Land before time schedules

By Zack Hill

This winter, U of C students’ discontent has been particularly oppressive. Battling through fierce weather, we’ve slipped and slid our way to class every morning. Even worse, space-time recently collapsed in on itself: Midterms, papers, lab reports, and other graded assignments blurred together into one giant, indecipherable mass, and then time dramatically sped up, making it nearly impossible to complete any assignments before they were due. (Time, of course, still manages to slow back down every Tuesday and Thursday for your stultifying 1:30–­­2:50 lecture class.)

With these reasons to despair, the University of Chicago student might be forgiven for being even more self-pitying than usual. And yet, despite the weather and the curious suspension of the laws of physics, all is well. Time schedules are here, and we are now bidding on the various ways to torment ourselves anew next quarter.

The time schedules offer enjoyment on several levels. First off, they always make a good read. This spring quarter, the course offerings are the usual mix of the undeniably awesome (“The Modern American Horror Film”), the potentially intriguing (“Romantic Love: Cultural, Philosophical, and Psychological Aspects”) and the perplexing (“Other Minds”?).

The fun is not limited to just reading about the courses: Signing up for new ones is even more exciting. Maybe one of the classes will be life-changing (or at least major-changing). Maybe you’ll meet someone and fall in love. New classes offer something that can become rare once you fall into your scholarly routine—the prospect of something completely fresh and different.

Admittedly, the excitement over new classes is fairly irrational. One tends to follow a fairly predictable pattern when taking a class. First week, you are dedicated and attentive, eager to do reading and engage in class discussion. By third week, you are still mildly engaged but need coffee to stay awake and use the last half hour of class to wonder whether any other superhero could actually defeat Superman in a legit battle. By sixth week, you openly despise several people in your class and skim most of the readings. By the end of the quarter, you struggle to convince yourself that it’s worth getting out of bed to walk to Cobb and contemplate whether a “W” really looks all that bad on your transcript.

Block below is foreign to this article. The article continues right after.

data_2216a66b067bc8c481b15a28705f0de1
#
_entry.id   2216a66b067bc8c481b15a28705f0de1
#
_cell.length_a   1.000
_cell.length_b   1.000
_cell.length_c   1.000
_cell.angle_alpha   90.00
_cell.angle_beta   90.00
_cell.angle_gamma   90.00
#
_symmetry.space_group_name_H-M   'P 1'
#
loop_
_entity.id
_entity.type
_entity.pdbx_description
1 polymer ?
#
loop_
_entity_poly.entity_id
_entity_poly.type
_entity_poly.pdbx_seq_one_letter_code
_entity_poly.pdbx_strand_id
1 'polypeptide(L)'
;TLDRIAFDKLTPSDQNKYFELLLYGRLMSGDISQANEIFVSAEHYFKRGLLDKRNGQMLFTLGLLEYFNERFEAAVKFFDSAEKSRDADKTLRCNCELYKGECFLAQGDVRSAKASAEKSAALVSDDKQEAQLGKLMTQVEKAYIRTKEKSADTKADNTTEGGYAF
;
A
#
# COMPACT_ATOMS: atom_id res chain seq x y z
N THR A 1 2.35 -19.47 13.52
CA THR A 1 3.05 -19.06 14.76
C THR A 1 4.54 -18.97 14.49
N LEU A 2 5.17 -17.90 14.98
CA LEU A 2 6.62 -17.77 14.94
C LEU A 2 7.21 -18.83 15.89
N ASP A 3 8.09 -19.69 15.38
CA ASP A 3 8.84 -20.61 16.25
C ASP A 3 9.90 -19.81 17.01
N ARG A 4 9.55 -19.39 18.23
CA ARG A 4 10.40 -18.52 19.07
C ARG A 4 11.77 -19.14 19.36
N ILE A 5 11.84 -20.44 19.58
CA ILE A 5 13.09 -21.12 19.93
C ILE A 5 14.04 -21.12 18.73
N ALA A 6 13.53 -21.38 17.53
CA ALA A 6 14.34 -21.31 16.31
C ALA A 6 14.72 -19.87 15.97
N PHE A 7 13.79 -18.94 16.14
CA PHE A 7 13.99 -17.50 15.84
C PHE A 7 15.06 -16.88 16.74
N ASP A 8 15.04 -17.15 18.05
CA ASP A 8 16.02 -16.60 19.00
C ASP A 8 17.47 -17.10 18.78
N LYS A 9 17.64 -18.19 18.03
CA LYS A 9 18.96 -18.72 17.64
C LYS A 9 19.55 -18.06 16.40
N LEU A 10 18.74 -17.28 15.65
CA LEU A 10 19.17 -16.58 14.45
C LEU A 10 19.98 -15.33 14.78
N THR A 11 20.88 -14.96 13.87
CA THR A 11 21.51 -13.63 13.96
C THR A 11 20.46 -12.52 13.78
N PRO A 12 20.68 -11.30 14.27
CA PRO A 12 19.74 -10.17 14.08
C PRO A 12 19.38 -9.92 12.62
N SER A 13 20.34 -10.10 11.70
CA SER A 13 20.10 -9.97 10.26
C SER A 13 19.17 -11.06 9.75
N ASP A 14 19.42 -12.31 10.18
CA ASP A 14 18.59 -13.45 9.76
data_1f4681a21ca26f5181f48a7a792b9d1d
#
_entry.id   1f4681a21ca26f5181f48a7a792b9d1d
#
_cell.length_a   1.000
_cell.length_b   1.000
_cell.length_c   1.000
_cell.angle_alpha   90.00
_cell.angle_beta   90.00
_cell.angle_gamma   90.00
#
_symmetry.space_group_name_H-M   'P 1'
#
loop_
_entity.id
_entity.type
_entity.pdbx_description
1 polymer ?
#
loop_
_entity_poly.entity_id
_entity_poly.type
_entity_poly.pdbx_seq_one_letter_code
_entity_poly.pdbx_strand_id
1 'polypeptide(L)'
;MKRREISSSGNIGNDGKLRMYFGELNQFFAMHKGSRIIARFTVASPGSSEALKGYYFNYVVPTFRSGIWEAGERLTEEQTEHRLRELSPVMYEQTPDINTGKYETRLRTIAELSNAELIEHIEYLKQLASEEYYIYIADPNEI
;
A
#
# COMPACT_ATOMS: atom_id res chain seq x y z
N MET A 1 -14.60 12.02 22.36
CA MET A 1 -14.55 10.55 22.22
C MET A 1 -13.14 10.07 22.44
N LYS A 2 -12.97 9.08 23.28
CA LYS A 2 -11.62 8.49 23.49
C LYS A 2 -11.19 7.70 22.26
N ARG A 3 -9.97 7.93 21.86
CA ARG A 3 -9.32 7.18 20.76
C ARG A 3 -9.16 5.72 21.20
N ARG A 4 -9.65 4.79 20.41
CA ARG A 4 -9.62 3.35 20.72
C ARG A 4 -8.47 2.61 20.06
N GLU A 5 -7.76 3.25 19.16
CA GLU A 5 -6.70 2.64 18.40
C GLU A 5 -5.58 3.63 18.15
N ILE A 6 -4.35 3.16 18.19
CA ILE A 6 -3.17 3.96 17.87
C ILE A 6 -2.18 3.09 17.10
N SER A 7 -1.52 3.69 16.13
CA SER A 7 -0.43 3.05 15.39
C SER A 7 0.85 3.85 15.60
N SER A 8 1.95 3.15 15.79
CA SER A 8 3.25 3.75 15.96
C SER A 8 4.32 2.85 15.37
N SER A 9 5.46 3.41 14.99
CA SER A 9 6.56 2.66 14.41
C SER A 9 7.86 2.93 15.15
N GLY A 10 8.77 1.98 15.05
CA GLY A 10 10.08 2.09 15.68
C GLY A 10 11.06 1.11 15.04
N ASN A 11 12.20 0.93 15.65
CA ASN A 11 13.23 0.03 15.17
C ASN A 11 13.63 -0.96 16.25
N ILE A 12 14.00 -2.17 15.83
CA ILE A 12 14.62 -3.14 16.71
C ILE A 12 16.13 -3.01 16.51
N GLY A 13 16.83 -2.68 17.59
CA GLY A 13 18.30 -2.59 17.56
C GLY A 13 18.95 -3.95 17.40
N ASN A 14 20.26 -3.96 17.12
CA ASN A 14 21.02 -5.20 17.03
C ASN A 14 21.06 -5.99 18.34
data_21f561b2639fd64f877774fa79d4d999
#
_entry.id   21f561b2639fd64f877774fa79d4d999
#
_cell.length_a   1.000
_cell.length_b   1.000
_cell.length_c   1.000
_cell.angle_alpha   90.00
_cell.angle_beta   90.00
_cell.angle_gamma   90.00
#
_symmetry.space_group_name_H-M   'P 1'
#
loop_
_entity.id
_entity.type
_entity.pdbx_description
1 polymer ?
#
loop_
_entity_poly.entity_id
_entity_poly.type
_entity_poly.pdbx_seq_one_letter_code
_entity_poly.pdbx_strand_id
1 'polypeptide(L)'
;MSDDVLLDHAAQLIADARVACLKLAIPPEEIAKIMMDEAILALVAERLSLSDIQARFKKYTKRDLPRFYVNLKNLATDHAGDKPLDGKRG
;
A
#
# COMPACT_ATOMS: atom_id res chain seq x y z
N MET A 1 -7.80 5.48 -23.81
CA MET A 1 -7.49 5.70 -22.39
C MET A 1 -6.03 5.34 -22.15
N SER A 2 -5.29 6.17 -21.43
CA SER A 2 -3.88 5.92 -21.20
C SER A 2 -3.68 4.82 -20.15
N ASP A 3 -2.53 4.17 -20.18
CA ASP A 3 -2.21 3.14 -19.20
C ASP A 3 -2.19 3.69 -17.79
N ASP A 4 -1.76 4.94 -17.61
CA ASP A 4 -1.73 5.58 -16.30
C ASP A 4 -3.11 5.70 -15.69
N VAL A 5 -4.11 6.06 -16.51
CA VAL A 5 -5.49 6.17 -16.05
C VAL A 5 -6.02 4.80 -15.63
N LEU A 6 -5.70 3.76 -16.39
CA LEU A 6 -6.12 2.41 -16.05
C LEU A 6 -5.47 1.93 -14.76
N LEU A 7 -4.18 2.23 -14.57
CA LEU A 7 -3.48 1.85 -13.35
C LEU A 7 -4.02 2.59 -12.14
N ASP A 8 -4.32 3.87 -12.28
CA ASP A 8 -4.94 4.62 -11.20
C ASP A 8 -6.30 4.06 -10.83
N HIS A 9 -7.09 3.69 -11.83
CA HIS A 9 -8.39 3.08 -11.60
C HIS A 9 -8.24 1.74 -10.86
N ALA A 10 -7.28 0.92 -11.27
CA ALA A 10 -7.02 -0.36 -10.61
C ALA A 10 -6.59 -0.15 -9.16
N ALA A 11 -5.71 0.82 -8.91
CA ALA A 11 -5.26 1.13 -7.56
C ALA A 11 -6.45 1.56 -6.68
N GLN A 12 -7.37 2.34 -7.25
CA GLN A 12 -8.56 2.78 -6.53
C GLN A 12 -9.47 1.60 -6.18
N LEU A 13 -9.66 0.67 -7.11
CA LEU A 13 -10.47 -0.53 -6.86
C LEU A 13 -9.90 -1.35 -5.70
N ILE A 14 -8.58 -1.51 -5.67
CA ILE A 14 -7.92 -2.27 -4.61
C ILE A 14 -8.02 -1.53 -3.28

Thus, much of the hope offered by the time schedules is false. While spring quarter may be offering new classes, it is not offering a new routine. Intriguing classes will turn into sources of unwanted assignments, just as our exhilarating winter quarter classes are now common topics for griping.

Even so, we’re right to be excited. Being depressed and eager to complain is part of life at the U of C, but so is feeling the surge of excitement over new classes. If we dwell so much on the part of the quarter where we wish we could reconsider our answer to the famous parental “you can get a car OR we’ll pay for college” dilemma, we should also remember that, for a few weeks, all was right with the universe, and being a student here was awesome. The new time schedules remind us that taking new classes and learning new things are fun, even if we intensely despise both when they start to involve writing three papers a week and listening to some kid who doesn’t shower expound on Adam Smith.

Maybe spring quarter, you’ll end up taking the one class which will change everything. You’ll pay rapt attention, never get bored, and decide to dedicate your life to whatever the heck “Other Minds” is about. Maybe not, but it’s definitely possible. Even if we go through the usual routine, at least we’ll have a few weeks of excitement, and will probably learn a few useful things to boot. I’ve been through the cycle of euphoria and gloom many times before, but I’m hopeful for the new quarter. If “Modern American Horror Cinema” focuses at all on the Silent Night, Deadly Night series, I may have found my calling.

Zack Hill, a member of the Maroon Editorial Board, is a fourth-year in the College majoring in NELC. His column appears on alternate Fridays.